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Microsoft Betas Software for Smallest Businesses

Microsoft released a beta version of Microsoft Office Small Business Accounting, aimed squarely at customers of Intuit's QuickBooks.

The product aims to bridge the gap between Office and the mid-market ERP and accounting applications offered by Microsoft Business Solutions.

The product will be available as a standalone called Microsoft Office Small Business Accounting. It will also be licensed as a bundle with Microsoft Office 2003, integrating with an updated version of Microsoft Office Outlook 2003 with Business Contact Manager.

"There was a hole in MBS for something serving the low end of the market, something that's affordable and easy to use," said David O'Hara, Microsoft vice president for small business. "It's targeted for even smaller businesses than MBS products."

The software is aimed at the same market Intuit's QuickBooks serves, O'Hara said. Microsoft attempted to acquire Intuit , but dropped the idea in 1995 in the face of the U.S. Department of Justice's antitrust concerns.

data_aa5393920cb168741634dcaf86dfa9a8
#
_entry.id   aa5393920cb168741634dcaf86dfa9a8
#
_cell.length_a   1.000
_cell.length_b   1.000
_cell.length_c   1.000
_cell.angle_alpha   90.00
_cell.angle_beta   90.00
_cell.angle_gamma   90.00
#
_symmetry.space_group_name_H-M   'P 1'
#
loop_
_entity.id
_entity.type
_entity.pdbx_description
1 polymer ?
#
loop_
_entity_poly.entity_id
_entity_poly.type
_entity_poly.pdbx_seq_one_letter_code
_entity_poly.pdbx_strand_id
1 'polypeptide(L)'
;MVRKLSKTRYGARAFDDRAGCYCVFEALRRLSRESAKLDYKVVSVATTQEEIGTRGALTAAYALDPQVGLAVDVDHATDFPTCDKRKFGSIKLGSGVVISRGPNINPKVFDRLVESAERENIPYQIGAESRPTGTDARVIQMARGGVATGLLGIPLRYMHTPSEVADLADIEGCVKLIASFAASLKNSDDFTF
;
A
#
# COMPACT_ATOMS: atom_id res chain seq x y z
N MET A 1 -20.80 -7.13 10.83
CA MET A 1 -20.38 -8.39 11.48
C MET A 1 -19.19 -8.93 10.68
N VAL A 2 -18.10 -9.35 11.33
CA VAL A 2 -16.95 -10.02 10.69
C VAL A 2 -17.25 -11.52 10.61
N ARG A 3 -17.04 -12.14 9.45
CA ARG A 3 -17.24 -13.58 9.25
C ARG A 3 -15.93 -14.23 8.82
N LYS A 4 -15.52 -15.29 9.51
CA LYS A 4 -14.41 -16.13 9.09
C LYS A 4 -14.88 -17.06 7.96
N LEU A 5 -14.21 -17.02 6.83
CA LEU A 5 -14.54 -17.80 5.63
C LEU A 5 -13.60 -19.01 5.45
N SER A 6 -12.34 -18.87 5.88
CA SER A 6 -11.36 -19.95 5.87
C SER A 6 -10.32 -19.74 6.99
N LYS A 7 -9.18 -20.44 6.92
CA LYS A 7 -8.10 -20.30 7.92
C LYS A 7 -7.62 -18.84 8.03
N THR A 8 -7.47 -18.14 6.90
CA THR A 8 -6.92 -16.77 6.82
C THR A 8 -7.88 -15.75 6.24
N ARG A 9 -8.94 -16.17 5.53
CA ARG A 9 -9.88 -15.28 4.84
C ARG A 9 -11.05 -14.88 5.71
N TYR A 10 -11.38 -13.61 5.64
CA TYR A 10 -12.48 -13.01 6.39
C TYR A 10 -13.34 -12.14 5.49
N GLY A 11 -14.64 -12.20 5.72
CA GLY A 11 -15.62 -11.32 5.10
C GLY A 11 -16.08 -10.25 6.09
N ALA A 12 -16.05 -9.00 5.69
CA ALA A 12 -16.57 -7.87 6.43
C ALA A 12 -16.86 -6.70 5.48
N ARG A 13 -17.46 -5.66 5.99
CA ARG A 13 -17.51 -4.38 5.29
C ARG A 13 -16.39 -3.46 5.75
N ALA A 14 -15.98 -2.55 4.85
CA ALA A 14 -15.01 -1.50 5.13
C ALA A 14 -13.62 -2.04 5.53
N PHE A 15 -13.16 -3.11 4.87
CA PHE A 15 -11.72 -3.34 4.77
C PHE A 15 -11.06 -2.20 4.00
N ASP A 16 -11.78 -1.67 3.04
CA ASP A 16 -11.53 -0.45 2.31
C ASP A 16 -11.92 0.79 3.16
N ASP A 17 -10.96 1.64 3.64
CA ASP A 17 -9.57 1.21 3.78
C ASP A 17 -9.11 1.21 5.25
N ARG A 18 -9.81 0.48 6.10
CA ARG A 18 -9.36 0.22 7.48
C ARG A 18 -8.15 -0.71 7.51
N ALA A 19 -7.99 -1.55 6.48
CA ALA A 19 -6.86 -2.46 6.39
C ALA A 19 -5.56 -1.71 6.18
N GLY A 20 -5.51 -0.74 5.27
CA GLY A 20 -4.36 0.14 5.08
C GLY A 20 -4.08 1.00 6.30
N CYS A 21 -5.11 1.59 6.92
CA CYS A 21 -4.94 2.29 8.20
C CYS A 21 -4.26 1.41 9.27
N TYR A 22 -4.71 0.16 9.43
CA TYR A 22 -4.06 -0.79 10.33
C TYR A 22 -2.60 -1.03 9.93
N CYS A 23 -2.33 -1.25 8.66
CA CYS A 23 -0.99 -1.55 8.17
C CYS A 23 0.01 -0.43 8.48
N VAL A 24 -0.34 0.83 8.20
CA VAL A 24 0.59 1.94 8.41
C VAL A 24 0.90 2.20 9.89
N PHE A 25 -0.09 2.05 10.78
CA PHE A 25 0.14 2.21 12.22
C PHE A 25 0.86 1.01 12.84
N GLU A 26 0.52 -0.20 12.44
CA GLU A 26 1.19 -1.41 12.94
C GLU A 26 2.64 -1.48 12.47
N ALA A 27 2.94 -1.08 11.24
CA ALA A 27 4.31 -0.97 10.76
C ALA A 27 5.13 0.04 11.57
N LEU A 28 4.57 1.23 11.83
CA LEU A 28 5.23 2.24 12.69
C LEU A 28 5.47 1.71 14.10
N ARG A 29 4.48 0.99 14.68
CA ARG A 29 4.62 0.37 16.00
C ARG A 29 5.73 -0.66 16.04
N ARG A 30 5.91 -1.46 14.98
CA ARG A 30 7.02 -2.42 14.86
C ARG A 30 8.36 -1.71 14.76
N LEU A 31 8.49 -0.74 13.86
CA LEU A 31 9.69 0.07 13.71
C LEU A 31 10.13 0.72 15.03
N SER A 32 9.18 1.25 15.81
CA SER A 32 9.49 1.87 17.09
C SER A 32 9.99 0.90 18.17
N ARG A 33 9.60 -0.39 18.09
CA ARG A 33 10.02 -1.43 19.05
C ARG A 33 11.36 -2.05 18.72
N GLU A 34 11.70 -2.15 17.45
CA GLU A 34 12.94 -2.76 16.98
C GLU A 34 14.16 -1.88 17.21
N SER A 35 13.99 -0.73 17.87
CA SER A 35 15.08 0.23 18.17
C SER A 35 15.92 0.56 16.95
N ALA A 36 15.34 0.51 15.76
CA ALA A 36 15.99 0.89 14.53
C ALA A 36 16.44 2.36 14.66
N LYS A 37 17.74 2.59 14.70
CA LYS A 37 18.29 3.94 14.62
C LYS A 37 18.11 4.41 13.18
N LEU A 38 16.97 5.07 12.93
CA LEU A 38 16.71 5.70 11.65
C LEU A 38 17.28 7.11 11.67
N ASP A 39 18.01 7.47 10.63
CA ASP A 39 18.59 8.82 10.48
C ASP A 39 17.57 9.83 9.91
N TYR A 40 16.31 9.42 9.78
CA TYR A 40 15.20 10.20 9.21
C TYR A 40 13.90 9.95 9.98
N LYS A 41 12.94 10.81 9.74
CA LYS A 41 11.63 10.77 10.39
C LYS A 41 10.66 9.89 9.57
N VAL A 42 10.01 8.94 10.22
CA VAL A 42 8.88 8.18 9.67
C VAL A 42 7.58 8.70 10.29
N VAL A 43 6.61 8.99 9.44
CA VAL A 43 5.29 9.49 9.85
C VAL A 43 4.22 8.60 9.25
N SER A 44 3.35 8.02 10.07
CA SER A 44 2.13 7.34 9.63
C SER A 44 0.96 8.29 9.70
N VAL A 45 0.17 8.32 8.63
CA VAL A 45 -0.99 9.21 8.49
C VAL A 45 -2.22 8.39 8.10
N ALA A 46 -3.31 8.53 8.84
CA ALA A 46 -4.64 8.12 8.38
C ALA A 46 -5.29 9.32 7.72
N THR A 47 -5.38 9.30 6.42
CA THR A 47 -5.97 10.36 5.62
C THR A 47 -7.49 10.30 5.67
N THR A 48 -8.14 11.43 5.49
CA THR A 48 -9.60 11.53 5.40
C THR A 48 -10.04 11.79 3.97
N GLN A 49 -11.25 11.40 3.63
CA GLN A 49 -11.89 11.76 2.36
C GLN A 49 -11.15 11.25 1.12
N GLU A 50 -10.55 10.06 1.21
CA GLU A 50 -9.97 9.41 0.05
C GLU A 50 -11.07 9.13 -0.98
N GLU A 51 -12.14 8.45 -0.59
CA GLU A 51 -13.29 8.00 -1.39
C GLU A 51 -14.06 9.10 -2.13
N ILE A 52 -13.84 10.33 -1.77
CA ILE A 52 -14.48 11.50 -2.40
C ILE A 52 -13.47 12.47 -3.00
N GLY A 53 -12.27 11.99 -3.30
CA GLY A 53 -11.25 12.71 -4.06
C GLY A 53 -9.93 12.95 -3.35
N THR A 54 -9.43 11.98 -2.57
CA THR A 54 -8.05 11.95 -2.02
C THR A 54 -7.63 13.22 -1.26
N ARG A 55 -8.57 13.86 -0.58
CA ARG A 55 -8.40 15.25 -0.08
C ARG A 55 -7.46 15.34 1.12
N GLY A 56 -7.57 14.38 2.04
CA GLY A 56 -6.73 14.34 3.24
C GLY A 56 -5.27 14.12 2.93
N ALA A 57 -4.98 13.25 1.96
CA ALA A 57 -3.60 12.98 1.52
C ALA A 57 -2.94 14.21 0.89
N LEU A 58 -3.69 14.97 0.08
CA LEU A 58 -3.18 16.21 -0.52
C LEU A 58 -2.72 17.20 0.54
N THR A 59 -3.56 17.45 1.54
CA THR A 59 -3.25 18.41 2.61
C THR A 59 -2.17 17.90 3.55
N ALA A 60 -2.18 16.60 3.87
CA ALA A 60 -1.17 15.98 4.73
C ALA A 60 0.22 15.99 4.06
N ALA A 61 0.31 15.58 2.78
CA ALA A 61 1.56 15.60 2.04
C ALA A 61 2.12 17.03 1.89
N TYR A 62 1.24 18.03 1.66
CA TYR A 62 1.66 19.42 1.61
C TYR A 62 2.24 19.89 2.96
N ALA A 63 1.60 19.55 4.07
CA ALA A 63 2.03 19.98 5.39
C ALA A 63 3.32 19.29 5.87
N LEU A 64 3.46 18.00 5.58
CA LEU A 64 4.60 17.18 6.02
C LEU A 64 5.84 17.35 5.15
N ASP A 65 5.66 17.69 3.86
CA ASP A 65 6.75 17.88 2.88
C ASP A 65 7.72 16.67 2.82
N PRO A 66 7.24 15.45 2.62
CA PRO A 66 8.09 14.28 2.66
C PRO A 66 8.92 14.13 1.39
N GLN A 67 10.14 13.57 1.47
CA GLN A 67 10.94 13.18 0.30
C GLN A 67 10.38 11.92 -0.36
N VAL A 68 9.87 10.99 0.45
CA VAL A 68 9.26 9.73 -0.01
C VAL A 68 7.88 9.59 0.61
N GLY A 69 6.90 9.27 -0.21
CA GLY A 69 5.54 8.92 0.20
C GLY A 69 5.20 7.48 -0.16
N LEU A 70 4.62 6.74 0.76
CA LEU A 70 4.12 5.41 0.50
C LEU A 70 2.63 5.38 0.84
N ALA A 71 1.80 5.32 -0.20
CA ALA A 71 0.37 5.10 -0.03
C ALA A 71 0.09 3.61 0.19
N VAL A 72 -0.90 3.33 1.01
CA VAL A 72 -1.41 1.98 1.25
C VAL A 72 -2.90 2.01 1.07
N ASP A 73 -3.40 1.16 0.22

Microsoft said the new package will help small businesses manage customer relations, financial and business processes from one platform. They'll also be able to migrate to other MBS offerings as their businesses grow and become more complex. For example, a small business might begin by managing customer information and contacts with Microsoft Office Outlook 2003 with Business Contact Manager, then graduate to Microsoft Business Solutions CRM.

The software is designed for businesses that want to install the software themselves, don't need customization and want something easy to use. The offering will cost only hundreds of dollars, O'Hara said. If a company needed deeper functionality or customization, it should go for the higher-end MBS offerings, which include the Axapta, Solomon, Great Plains and Navision ERP products, along with FRx, a financial reporting tool.

Microsoft Office Small Business Accounting was developed jointly by the Microsoft Business Solutions (MBS) and Microsoft Office teams, a first for the company, O'Hara said. Cross-team collaboration was a big breakthrough, he said. "We see great opportunity for two groups that have been serving two markets to come together on products."

The software includes an optional integration with payroll processing and services from Automatic Data Processing (ADP), accessible from a button within the application interface. Customers can license the ADP software, developed especially for Microsoft's for an additional fee. ADP released the product in beta along with Microsoft's; ADP executives weren't available for comment.

Microsoft hopes partners and ISVs will build vertical and horizontal applications on top of the software. To that end, it's shipping a software development toolkit along with the beta version of Microsoft Office Small Business Accounting.